Specifies that the user account is only a user group member if they are using a specific browser.
An example of this condition would be that you could specify that the user is only part of the user group if the browser they are using is Internet Explorer. To do this, check the browser user agent string matches the pattern from the list provided and enter
MSIEinto the User agent pattern field.
- User frequency condition
Specifies that the user account is only a user group member based on the amount of time on the site or the number of visits to the site.
- User IPv6 condition
This condition works in the same manner as User IP condition, using a specified IPv6 range.
- User IP condition
Specifies that the user account is only a user group member if they have a particular IPv4 range.
To add a new IP address:
Enter the Network IP Address and Subnet Mask into the fields provided.
Selector and click Save.
You can add as many IP addresses as you want to the list. You can also choose to grant or deny access to the user account if the IP address is outside one of the IP ranges specified in the list.
If you have a long list of IP addresses you need to add, you can create a CSV file and import it. The format of the CSV file must be a file without a header row. Each line in the file contains six fields:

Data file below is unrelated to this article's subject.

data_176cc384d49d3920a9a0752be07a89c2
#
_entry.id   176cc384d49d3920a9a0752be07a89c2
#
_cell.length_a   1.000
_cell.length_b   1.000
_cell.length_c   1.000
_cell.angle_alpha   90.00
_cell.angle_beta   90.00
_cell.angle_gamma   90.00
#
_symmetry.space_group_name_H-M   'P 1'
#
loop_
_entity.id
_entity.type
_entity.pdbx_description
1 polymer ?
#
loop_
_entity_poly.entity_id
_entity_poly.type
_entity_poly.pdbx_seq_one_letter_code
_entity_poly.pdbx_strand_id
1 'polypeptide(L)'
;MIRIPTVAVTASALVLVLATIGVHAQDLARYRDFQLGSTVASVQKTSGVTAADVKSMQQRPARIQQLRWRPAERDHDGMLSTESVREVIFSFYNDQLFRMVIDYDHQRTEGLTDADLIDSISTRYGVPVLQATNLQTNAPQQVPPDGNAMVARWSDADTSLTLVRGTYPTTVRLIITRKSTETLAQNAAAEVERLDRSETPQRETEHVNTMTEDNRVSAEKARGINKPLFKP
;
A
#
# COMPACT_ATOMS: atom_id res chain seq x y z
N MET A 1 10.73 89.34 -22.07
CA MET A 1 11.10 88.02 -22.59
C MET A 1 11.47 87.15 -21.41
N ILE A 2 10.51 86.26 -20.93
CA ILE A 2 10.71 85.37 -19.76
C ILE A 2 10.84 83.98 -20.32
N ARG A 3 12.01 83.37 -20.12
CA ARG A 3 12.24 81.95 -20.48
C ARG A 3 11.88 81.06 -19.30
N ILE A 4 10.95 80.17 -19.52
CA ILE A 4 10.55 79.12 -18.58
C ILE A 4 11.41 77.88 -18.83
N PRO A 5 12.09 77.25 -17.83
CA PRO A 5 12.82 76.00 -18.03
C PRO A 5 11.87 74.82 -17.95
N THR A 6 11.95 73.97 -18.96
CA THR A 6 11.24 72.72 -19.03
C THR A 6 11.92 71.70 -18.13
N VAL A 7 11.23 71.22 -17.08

The first four fields should be the octets of the Network IP Address. For example,
The fifth field is the Subnet Mask in CIDR format. For example,
The sixth field is either one (
1) for Grant or (
0) for Deny.
When you create a user account, its initial status is Under construction, which means that this user account is inactive and can not sign in to Matrix.
For a user account to be active, the user account’s status needs to be Live.
|You can create a trigger to automatically set a user account’s status to Live once created. Read Working with triggers for more information about setting up triggers to manage account statuses.|
If you set the status of the user account to Up for review, Matrix will force the user to change their password next time they sign in to the system.
|You can create an automated trigger to set an account’s status to Up for review after a specified period of being live. For more information on how to do this, refer to the Triggers manual.|